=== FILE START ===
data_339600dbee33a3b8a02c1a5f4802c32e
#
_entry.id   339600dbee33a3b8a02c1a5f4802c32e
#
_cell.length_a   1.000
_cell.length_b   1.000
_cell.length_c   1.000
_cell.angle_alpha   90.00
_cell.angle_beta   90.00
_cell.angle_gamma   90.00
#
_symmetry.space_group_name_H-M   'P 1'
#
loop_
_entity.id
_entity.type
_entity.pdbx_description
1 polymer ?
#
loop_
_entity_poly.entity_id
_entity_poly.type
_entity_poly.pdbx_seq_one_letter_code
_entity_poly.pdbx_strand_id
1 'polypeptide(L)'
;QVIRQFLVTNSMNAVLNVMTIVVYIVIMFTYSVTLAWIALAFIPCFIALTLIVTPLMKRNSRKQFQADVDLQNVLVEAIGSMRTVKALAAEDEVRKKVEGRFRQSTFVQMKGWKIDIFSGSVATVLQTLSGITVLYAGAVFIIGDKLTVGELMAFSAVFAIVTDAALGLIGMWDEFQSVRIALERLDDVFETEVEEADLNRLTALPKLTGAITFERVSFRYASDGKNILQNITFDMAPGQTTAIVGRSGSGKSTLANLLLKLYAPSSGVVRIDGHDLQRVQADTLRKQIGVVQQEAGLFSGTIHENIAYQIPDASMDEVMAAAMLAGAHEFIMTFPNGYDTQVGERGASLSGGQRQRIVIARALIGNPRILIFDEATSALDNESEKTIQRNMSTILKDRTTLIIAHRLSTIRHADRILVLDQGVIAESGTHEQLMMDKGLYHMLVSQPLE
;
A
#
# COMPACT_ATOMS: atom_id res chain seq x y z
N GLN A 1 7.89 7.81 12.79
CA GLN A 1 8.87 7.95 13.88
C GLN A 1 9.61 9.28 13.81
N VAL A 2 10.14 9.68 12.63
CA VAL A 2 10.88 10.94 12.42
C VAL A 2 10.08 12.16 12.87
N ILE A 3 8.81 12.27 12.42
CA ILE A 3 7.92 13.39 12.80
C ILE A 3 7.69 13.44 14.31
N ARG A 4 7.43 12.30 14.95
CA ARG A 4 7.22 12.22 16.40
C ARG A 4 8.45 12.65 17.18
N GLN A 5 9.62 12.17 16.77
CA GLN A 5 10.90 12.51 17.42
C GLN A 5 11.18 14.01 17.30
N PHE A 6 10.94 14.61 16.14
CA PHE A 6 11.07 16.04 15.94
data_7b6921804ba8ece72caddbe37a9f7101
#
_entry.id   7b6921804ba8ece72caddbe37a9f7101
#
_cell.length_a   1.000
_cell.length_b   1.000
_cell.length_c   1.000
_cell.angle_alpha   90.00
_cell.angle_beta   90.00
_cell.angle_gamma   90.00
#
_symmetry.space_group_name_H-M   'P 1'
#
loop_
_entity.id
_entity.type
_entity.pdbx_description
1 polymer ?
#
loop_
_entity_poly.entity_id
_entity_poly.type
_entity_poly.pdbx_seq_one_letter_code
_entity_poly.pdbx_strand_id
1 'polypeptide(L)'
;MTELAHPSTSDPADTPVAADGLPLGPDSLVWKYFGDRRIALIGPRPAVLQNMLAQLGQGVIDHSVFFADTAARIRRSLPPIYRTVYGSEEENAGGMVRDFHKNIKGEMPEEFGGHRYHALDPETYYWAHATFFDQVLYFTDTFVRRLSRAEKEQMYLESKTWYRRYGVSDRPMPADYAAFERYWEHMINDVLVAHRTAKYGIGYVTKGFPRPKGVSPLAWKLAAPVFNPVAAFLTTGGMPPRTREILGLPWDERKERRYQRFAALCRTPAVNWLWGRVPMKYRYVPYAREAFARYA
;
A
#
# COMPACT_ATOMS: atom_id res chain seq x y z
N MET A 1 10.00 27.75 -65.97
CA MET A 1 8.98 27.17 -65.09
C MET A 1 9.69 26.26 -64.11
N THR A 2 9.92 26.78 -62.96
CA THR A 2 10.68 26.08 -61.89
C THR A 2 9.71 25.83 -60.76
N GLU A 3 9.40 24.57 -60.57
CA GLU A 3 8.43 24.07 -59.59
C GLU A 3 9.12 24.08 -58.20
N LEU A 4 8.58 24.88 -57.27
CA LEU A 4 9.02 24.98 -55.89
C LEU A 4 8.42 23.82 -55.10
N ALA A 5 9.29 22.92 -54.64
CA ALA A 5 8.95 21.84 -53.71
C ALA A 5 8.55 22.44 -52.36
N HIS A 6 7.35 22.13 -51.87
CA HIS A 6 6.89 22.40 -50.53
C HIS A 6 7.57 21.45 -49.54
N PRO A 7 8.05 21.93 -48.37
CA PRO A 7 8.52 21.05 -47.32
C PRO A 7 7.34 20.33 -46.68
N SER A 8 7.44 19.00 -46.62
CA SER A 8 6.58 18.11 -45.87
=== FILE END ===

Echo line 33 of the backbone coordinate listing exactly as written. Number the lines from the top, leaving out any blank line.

C GLN A 1 9.61 9.28 13.81